"Better get your piss pot, Corporal. Dese locos might decide to lower sights."
Mallory gingerly reached out and snatched his helmet off the sidewalk. He wiped the sweat from his brow but decided not to put it back on his head. The damn thing cramped his neck muscles and the webbing made his hair look like someone had run through it with a dull lawnmower. Most Marines avoided the problem by keeping their hair clipped bristle-short. Mallory avoided that affectation. Coupled with the corporal's chevrons he'd picked up about six months ahead of his contemporaries, he thought it made him look too much like a Lifer.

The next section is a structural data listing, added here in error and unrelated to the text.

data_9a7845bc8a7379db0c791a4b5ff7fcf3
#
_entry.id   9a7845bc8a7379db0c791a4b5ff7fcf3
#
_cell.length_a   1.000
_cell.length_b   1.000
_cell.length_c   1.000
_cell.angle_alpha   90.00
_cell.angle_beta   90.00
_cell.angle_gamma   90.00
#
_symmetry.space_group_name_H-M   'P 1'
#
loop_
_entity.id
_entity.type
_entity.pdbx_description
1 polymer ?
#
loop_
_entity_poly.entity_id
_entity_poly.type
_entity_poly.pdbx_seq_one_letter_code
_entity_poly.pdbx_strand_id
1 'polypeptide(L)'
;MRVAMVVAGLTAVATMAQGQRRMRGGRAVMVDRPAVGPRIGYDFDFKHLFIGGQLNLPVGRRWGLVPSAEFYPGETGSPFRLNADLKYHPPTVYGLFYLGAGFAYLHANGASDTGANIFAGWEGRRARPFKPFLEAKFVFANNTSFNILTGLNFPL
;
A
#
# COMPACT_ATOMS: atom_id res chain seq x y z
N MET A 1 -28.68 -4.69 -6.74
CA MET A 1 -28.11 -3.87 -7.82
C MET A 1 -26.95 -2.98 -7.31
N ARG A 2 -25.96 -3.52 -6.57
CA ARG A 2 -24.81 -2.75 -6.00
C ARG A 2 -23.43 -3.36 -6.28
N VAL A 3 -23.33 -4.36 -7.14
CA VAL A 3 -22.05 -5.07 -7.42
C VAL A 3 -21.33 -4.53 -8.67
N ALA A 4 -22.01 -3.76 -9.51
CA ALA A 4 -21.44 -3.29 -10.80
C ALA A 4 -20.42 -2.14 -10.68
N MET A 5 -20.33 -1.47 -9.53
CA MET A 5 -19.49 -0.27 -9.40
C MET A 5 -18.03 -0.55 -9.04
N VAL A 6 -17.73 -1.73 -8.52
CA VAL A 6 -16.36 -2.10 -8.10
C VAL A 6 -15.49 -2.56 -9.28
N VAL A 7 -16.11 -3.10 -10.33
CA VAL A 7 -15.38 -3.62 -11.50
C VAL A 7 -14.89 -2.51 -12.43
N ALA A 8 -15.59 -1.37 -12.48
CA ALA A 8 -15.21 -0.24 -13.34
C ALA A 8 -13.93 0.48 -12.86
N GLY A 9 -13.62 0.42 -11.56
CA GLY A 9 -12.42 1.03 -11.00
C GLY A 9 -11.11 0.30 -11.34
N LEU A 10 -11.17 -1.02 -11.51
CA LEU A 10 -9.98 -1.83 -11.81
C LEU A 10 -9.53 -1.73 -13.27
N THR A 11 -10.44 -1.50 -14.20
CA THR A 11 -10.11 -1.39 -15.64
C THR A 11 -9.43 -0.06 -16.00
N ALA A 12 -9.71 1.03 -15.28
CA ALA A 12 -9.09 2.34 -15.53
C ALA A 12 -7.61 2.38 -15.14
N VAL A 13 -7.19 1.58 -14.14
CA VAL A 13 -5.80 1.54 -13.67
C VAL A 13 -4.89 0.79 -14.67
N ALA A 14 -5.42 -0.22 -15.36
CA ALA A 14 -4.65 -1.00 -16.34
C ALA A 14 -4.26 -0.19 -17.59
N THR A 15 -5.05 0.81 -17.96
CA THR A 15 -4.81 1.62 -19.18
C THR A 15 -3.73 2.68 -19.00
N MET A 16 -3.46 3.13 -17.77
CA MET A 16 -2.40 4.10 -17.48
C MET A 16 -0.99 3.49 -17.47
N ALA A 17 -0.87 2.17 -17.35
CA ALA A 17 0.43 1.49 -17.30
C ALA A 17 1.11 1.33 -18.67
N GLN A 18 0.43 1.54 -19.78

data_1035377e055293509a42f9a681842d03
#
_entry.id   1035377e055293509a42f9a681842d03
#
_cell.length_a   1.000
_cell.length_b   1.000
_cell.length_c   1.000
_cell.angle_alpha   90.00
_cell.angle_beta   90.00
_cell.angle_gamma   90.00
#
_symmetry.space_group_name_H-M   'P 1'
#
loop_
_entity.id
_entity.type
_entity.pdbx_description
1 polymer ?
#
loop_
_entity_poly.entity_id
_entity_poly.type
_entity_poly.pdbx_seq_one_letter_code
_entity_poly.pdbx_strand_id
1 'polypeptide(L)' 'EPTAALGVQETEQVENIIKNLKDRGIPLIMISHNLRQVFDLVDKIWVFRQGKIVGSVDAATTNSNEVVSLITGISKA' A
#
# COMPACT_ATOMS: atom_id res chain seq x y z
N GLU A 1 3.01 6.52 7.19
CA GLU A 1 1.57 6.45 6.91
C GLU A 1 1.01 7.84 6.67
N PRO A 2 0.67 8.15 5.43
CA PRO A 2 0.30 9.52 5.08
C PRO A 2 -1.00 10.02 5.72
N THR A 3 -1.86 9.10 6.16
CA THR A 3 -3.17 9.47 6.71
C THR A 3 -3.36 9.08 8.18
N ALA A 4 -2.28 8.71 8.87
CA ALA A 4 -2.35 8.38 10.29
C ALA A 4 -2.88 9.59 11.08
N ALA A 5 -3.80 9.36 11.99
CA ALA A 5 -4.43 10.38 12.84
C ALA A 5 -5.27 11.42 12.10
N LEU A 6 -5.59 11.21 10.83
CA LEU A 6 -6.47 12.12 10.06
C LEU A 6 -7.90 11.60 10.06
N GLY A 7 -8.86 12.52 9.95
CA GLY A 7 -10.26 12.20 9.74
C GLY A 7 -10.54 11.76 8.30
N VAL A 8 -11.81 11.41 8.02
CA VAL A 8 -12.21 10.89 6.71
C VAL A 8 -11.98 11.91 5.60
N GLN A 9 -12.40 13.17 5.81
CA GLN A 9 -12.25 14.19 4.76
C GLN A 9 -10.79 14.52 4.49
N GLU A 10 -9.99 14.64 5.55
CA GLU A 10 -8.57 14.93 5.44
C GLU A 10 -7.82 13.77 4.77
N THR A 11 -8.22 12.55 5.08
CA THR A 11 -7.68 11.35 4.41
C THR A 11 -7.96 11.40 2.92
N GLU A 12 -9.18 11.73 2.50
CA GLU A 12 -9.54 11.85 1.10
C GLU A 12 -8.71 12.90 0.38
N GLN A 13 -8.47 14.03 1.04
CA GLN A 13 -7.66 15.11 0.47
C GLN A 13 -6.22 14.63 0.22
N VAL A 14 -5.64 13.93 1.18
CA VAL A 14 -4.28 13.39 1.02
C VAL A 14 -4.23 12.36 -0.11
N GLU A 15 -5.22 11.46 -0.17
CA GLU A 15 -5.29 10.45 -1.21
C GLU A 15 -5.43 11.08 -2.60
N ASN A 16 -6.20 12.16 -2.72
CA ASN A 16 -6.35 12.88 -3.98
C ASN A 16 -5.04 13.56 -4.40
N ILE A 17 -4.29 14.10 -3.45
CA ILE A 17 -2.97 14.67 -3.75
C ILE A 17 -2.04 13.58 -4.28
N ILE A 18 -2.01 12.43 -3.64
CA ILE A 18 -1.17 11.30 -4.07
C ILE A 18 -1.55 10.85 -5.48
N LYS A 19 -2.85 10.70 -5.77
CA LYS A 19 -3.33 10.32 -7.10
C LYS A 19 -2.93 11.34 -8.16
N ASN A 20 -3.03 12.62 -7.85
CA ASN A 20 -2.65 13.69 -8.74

"Wish I knew what the fuck that was all about."
Rojas grinned and stood to watch as the trucks began to snort and stagger their way into formation for the trip down to the Beirut docks. "Mebbe dey pissed off 'cause you point at de picture of da honcho."
To show Rojas the difference between the man they'd seen down near the docks and Yasir Arafat, Mallory had pointed at the poster and mentioned that the PLO Chairman "looked like he had a bucket of ugly poured over his face and someone burned it off with a flamethrower." No way anyone but Rojas could have heard him say that. Not with all the pissing and moaning that was going on over at the refugee camp.
"Nah. These fuckers are just stone-assed nuts, Rojas. No fire discipline. No nothin'. Your granny could fuck 'em up with nothin' more than a reinforced fire team. They're just tryin' to show off."